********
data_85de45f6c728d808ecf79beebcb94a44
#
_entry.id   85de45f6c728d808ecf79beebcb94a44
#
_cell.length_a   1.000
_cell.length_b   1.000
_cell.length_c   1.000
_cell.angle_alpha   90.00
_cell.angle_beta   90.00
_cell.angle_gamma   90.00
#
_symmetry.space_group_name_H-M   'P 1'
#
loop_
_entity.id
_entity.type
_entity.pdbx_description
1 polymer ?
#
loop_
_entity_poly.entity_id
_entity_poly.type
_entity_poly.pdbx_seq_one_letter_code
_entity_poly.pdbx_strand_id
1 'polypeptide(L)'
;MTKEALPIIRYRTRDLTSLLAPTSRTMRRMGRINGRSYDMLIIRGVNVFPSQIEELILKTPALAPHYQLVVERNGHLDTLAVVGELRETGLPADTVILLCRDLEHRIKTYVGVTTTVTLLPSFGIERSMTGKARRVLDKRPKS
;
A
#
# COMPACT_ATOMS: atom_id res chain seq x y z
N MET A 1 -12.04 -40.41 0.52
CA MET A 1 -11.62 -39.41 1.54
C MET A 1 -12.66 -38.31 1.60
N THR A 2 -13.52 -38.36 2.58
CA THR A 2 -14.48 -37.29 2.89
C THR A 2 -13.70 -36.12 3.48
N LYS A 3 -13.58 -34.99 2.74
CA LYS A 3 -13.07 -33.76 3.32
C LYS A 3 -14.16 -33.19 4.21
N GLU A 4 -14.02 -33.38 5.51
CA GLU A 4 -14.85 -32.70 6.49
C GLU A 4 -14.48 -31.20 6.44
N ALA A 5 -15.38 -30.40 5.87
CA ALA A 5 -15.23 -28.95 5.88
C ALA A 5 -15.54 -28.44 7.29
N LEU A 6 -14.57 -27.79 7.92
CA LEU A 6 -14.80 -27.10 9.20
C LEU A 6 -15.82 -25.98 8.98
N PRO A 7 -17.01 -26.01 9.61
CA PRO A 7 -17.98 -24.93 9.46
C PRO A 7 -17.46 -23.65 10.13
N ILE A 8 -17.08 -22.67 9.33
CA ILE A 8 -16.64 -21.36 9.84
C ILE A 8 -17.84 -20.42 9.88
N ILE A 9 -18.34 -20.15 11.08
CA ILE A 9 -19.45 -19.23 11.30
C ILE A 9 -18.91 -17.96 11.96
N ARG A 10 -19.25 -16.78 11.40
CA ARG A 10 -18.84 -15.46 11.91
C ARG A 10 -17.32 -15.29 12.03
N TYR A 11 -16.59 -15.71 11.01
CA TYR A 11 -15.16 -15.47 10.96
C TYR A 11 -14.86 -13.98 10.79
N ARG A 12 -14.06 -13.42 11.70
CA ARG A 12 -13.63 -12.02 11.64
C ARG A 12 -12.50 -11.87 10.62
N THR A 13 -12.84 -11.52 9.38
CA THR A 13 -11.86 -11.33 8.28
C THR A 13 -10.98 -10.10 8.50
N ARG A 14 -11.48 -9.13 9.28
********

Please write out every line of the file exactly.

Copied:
data_85de45f6c728d808ecf79beebcb94a44
#
_entry.id   85de45f6c728d808ecf79beebcb94a44
#
_cell.length_a   1.000
_cell.length_b   1.000
_cell.length_c   1.000
_cell.angle_alpha   90.00
_cell.angle_beta   90.00
_cell.angle_gamma   90.00
#
_symmetry.space_group_name_H-M   'P 1'
#
loop_
_entity.id
_entity.type
_entity.pdbx_description
1 polymer ?
#
loop_
_entity_poly.entity_id
_entity_poly.type
_entity_poly.pdbx_seq_one_letter_code
_entity_poly.pdbx_strand_id
1 'polypeptide(L)'
;MTKEALPIIRYRTRDLTSLLAPTSRTMRRMGRINGRSYDMLIIRGVNVFPSQIEELILKTPALAPHYQLVVERNGHLDTLAVVGELRETGLPADTVILLCRDLEHRIKTYVGVTTTVTLLPSFGIERSMTGKARRVLDKRPKS
;
A
#
# COMPACT_ATOMS: atom_id res chain seq x y z
N MET A 1 -12.04 -40.41 0.52
CA MET A 1 -11.62 -39.41 1.54
C MET A 1 -12.66 -38.31 1.60
N THR A 2 -13.52 -38.36 2.58
CA THR A 2 -14.48 -37.29 2.89
C THR A 2 -13.70 -36.12 3.48
N LYS A 3 -13.58 -34.99 2.74
CA LYS A 3 -13.07 -33.76 3.32
C LYS A 3 -14.16 -33.19 4.21
N GLU A 4 -14.02 -33.38 5.51
CA GLU A 4 -14.85 -32.70 6.49
C GLU A 4 -14.48 -31.20 6.44
N ALA A 5 -15.38 -30.40 5.87
CA ALA A 5 -15.23 -28.95 5.88
C ALA A 5 -15.54 -28.44 7.29
N LEU A 6 -14.57 -27.79 7.92
CA LEU A 6 -14.80 -27.10 9.20
C LEU A 6 -15.82 -25.98 8.98
N PRO A 7 -17.01 -26.01 9.61
CA PRO A 7 -17.98 -24.93 9.46
C PRO A 7 -17.46 -23.65 10.13
N ILE A 8 -17.08 -22.67 9.33
CA ILE A 8 -16.64 -21.36 9.84
C ILE A 8 -17.84 -20.42 9.88
N ILE A 9 -18.34 -20.15 11.08
CA ILE A 9 -19.45 -19.23 11.30
C ILE A 9 -18.91 -17.96 11.96
N ARG A 10 -19.25 -16.78 11.40
CA ARG A 10 -18.84 -15.46 11.91
C ARG A 10 -17.32 -15.29 12.03
N TYR A 11 -16.59 -15.71 11.01
CA TYR A 11 -15.16 -15.47 10.96
C TYR A 11 -14.86 -13.98 10.79
N ARG A 12 -14.06 -13.42 11.70
CA ARG A 12 -13.63 -12.02 11.64
C ARG A 12 -12.50 -11.87 10.62
N THR A 13 -12.84 -11.52 9.38
CA THR A 13 -11.86 -11.33 8.28
C THR A 13 -10.98 -10.10 8.50
N ARG A 14 -11.48 -9.13 9.28